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Exploring the Remarkable Root Beer Leaf

Scientifically called the Piper auritum, the peppery root beer leaf is also called hoja santa—or, the sacred leaf. While being cooked, the flavor of sassafras—along with cloves, nutmeg, mint, and black pepper—carries through the process whether these edible leaves are being grilled, fried, pureed, or steamed. Its lovely scent wafts, as well, including as the leaf is being picked or chopped. 


Here are three ways that Chef Jamie Simpson uses these incredible heart-shaped leaves in dishes. 


At the Bar: Grilled Tamales


Its no secret root beer leaf is an excellent material for wrapping special ingredients. Hoja Santa as its commonly known imparts the beautiful and delicate aroma of safrole. when gently warmed, the volatile compounds explode. The flavor of sassafras carries through every step of the cooking process, grilled, dried, fried, pureed, chopped, steamed, frozen, or picked and eaten raw right off the plant.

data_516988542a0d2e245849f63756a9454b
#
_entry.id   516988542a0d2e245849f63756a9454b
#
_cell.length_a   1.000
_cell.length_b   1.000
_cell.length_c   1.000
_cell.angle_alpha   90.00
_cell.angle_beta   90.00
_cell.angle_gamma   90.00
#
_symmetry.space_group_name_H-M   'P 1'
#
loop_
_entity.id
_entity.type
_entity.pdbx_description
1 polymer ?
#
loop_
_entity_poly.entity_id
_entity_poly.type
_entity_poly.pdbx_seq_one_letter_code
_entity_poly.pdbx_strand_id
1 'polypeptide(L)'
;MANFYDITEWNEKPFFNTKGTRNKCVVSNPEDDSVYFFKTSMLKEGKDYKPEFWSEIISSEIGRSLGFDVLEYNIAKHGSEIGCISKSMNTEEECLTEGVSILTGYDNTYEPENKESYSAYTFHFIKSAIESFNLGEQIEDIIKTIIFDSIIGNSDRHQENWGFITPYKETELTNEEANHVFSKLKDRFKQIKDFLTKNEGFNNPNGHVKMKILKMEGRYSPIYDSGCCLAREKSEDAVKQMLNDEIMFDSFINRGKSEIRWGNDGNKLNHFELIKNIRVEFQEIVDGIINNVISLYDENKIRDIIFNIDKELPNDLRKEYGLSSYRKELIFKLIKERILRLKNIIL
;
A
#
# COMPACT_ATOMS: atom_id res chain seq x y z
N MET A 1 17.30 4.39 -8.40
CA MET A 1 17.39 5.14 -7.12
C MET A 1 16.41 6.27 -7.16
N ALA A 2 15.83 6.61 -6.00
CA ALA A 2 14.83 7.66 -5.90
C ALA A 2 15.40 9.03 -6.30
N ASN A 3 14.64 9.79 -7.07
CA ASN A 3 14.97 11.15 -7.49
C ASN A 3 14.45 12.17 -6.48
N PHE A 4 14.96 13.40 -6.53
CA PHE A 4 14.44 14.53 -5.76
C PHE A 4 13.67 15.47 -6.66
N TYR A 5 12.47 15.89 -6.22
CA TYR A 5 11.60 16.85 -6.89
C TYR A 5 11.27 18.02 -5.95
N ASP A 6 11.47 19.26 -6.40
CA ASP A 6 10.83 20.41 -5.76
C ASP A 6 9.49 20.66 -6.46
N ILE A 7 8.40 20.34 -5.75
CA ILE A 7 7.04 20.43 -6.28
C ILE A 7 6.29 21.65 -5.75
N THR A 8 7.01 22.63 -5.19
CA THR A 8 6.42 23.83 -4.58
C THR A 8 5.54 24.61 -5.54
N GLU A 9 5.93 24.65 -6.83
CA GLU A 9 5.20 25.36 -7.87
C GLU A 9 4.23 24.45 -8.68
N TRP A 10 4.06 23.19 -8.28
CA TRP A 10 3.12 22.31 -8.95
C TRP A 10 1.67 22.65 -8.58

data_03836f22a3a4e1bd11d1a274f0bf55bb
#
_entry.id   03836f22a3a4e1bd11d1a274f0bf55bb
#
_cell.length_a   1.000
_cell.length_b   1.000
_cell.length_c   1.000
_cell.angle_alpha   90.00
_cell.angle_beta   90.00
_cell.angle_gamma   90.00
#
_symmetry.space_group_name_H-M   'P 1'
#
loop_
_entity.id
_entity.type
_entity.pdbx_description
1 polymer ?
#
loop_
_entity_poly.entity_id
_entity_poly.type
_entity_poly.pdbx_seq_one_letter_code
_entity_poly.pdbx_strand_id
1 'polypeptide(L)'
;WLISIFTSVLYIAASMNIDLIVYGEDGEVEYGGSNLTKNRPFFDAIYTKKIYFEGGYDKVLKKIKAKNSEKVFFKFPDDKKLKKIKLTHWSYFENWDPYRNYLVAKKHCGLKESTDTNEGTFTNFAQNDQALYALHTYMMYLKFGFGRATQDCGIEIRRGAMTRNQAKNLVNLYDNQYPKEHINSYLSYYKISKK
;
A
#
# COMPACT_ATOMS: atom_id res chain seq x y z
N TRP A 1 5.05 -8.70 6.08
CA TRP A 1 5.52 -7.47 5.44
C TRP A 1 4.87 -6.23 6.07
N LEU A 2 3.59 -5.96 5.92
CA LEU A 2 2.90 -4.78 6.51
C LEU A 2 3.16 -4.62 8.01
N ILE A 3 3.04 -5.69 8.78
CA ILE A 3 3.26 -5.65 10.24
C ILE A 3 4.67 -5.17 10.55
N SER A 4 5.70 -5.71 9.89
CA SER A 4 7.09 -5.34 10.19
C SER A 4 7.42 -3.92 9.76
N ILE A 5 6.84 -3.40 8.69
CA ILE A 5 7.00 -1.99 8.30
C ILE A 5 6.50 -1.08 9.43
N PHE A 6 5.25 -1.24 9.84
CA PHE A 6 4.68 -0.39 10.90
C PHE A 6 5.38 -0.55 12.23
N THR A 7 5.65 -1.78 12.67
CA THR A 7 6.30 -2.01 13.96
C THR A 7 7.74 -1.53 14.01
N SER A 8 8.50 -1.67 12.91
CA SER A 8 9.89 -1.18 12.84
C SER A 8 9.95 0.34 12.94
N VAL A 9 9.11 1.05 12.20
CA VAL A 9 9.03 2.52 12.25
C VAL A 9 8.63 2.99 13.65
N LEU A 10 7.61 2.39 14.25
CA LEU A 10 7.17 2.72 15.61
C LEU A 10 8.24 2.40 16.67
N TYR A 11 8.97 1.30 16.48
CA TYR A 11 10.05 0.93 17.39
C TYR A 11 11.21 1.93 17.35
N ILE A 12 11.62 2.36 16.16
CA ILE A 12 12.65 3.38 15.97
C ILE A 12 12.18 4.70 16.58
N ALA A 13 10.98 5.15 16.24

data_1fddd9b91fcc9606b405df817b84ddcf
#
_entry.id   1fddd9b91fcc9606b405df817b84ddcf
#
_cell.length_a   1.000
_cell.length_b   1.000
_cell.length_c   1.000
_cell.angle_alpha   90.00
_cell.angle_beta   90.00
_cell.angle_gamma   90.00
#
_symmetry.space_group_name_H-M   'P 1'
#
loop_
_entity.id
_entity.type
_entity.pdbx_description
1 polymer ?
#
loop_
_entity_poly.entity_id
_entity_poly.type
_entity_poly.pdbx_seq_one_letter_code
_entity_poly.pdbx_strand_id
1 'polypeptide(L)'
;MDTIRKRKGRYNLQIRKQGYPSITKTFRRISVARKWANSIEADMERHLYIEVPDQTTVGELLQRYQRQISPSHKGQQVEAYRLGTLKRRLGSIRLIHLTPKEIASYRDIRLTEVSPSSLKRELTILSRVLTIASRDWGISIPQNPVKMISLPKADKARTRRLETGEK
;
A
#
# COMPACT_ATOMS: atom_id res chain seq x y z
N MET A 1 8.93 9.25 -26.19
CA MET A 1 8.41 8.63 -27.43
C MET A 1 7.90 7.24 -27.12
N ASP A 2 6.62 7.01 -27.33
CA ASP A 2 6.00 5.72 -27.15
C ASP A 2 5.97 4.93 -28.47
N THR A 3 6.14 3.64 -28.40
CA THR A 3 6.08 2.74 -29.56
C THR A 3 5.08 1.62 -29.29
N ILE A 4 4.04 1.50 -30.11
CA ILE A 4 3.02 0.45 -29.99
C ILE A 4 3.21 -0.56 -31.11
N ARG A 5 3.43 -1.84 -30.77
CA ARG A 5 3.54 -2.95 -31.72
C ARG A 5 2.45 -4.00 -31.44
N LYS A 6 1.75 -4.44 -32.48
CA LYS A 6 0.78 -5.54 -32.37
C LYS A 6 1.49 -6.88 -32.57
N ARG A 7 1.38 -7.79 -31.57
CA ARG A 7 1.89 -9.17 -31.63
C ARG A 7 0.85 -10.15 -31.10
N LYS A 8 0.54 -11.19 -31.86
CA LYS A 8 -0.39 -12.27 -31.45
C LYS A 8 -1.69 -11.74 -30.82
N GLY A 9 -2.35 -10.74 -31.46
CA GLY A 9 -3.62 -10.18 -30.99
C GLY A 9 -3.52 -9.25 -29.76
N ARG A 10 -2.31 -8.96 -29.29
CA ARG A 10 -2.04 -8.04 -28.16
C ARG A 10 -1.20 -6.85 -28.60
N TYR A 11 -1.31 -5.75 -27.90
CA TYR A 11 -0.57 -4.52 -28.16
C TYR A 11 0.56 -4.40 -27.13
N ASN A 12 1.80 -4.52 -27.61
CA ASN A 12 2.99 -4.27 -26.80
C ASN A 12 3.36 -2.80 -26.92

Fine Dining: Steamed Leaf


A gently steamed leaf of Hoja Santa with a salad of soft scrambled eggs and brassicas.


Country Club Dining: Two Bite Pick-Up


We often only see hoja santa as whole leaves wrapping food to impart flavor. In this case we opted to make it a sauce. Its served with lake fish and a salad of complimentary leaves dressed with lake fish roe. Hoja santa, sorrel, fennel, carrot, trout. walleye roe.


More About Root Beer Leaf


Root beer leaves are extra large and velvety, dark green in hue—imparting luscious flavor and aroma. As you brainstorm creative ways to use them in your dishes and menus, reach out to your product specialist for your own hoja santa


We hope you enjoyed this installment of plating food techniques! 


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